Critical access hospitals serve rural areas, and usually located over 35 miles from another hospital. They receive cost-based reimbursement from Medicare. There are currently over 1,000 critical access hospitals nationwide.

Tuesday, July 7, 2009

Hospitals Agree to Contribute $155 Billion to Cover the Uninsured

The Washington Post reports that the American Hospital Association, the Federation of American Hospitals, and the Catholic Health Association have agreed to contribute $155 billion over the next ten years to help provide coverage for the uninsured.

By agreeing to the plan, which involved discussions with members of the Obama Administration and Senate Finance Committee, the hospital associations recognized that they will receive lower payments for services under Medicare and Medicaid and for services provided to the uninsured.

The agreement follows a similar revenue reduction agreement reached with pharmaceutical companies made two weeks ago.

To read the full article, click here:

Source: The Washington Post

Monday, July 6, 2009

CMS Proposes 21.5% Physician Pay Cut and Other Measures for 2010

The proposed Medicare Physician Fee Schedule (PFS) projects a 21.5% cut in physician payments for 2010. CMS expects that the cut will be offset by proposals in President Obama's plans for health reform, which will reduce future cuts and will increase payments for primary care physicians.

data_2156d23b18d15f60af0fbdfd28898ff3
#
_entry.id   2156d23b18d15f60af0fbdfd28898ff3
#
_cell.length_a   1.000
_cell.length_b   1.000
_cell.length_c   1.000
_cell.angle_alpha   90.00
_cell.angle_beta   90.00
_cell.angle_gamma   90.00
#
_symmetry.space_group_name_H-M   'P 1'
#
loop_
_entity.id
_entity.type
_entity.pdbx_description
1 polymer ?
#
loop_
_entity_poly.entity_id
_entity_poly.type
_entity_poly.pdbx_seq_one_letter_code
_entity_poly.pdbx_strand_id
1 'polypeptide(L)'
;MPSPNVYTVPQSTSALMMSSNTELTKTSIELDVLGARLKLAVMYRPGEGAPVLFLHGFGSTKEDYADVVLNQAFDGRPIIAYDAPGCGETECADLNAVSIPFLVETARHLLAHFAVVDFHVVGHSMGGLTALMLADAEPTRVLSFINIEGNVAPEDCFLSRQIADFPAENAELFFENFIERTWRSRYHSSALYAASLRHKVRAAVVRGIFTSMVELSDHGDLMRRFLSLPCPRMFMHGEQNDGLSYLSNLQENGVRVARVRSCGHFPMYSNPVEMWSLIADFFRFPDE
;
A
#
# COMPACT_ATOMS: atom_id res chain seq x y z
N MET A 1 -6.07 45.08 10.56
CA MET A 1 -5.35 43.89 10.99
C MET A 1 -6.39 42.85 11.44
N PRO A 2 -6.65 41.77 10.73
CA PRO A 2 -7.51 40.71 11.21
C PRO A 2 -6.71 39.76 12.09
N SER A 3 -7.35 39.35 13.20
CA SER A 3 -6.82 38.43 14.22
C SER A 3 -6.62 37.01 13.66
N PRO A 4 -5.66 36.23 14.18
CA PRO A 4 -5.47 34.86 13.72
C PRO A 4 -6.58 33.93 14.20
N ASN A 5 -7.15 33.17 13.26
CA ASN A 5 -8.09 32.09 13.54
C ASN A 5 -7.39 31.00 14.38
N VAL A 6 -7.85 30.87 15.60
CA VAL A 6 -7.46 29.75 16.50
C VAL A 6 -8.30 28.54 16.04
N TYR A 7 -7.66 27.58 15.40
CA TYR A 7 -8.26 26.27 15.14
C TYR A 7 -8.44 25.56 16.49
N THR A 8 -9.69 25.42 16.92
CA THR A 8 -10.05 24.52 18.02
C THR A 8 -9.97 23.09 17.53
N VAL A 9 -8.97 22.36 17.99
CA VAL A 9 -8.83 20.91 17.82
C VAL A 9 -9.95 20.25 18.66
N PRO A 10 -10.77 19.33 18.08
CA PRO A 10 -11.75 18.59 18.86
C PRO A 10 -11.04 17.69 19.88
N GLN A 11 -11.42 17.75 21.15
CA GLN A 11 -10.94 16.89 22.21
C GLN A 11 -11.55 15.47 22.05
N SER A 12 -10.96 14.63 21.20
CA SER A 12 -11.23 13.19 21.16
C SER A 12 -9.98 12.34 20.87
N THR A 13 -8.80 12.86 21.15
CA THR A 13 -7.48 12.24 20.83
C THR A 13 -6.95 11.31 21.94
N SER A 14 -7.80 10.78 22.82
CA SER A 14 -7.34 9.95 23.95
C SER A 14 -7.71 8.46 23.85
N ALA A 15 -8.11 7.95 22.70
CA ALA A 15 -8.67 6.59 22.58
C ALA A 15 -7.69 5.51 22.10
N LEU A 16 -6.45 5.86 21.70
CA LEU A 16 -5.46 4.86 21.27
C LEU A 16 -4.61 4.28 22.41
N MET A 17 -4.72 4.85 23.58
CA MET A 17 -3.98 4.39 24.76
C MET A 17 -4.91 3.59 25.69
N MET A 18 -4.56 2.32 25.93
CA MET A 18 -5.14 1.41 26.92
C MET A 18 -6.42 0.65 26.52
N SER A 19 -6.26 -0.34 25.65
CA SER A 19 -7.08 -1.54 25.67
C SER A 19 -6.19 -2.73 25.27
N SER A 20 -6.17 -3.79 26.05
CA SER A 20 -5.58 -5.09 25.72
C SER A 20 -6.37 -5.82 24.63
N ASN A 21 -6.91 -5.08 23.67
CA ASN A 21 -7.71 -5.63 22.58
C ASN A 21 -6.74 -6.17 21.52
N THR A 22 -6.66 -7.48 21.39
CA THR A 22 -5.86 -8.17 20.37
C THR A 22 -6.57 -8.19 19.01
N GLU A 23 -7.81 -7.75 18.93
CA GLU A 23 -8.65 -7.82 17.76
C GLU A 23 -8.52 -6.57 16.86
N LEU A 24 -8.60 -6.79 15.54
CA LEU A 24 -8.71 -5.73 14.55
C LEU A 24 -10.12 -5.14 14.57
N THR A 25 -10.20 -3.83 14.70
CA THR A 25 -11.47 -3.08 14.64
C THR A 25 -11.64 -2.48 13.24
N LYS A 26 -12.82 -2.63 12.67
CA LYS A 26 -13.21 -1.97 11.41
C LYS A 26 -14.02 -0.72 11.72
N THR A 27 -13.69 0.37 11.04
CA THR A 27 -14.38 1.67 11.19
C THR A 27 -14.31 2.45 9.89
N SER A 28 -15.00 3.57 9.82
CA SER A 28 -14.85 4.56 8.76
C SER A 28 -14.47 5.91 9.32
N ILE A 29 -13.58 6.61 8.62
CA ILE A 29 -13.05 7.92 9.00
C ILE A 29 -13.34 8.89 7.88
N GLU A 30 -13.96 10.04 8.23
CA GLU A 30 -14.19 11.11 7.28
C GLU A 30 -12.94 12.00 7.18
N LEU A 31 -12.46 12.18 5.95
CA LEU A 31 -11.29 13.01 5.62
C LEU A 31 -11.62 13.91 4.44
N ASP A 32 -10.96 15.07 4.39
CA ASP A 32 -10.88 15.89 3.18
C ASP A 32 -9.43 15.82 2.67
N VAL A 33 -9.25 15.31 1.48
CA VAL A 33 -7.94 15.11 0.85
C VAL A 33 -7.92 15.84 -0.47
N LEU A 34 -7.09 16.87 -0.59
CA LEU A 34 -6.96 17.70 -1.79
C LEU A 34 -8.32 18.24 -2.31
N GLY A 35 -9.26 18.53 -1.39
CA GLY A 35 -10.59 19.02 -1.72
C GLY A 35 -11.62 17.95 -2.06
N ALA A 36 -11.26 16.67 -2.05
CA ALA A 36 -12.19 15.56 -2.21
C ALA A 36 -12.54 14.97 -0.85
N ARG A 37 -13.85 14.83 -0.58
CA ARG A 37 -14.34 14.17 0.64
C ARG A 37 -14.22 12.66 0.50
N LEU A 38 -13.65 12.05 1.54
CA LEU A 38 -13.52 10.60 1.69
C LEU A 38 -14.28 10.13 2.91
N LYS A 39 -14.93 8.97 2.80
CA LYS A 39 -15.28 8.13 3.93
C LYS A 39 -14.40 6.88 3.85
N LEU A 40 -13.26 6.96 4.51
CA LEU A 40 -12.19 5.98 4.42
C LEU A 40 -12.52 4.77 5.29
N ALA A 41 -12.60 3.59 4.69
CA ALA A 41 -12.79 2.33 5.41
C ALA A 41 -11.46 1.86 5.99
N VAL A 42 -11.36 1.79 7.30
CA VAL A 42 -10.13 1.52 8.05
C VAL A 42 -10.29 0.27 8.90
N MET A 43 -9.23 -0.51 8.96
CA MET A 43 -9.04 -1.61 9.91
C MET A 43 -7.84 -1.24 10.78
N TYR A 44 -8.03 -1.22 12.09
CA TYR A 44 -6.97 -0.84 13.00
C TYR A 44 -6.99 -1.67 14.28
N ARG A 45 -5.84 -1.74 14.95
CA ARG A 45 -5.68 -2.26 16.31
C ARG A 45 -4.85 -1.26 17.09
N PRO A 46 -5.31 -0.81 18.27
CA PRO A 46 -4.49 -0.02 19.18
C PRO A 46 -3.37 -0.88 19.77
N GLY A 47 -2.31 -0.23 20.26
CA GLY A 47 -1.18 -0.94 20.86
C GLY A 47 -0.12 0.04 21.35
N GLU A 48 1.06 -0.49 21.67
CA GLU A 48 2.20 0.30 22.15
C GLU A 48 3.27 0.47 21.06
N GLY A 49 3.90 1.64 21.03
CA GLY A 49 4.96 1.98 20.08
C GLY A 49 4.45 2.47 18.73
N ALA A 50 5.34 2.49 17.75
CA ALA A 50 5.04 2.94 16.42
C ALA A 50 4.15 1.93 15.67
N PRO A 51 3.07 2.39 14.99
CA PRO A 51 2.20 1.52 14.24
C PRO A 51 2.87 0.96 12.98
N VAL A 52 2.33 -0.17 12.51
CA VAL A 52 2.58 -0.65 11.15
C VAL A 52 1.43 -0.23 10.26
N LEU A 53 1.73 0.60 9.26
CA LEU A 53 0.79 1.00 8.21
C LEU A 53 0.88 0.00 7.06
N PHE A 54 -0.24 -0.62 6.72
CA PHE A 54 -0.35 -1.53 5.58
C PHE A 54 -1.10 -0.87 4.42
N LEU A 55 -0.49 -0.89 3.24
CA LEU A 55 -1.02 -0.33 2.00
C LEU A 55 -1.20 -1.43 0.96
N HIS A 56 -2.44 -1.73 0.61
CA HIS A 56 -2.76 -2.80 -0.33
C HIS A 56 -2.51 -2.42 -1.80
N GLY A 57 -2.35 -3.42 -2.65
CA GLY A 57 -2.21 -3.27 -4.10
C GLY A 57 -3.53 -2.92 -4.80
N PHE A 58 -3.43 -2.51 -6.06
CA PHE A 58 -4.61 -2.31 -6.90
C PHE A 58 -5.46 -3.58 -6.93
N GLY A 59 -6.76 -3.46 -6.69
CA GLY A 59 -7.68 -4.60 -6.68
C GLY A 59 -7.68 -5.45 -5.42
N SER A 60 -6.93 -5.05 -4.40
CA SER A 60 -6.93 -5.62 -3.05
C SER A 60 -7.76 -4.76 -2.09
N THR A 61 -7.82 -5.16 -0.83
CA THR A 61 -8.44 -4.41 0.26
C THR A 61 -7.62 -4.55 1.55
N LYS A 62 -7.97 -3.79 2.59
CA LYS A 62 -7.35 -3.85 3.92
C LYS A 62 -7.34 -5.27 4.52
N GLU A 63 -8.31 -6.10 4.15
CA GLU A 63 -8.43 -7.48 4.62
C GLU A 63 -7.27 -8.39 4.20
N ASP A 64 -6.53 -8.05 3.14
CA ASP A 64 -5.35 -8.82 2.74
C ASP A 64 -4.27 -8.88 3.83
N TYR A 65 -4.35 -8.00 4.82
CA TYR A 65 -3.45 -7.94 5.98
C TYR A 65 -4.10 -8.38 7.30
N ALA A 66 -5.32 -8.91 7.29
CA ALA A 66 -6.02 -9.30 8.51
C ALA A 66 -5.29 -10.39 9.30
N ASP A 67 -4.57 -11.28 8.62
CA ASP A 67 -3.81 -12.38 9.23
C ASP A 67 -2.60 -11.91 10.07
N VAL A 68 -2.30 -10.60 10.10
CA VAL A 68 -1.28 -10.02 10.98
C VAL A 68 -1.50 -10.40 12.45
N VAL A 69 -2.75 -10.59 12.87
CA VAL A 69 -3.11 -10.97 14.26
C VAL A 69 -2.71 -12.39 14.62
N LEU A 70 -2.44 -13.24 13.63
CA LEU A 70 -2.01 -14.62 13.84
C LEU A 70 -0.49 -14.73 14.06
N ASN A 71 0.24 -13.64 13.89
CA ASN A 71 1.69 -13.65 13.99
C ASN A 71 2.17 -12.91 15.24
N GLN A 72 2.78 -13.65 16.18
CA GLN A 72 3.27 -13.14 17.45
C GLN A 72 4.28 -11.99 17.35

CMS' proposal also includes the following:
  • Reallocating a higher proportion of professional liability insurance costs to physicians with the highest malpractice costs;

  • Reducing payments for imaging services to provide increased payments for services such as primary care;

  • And encouraging participation in the Electronic Prescribing Incentive Program and the Physician Quality Reporting Initiative.

The proposed rule can be found in the Federal Register. It is open for public comment until August 31, with the final rule going into effect on November 1.

To read the proposed rule, click here: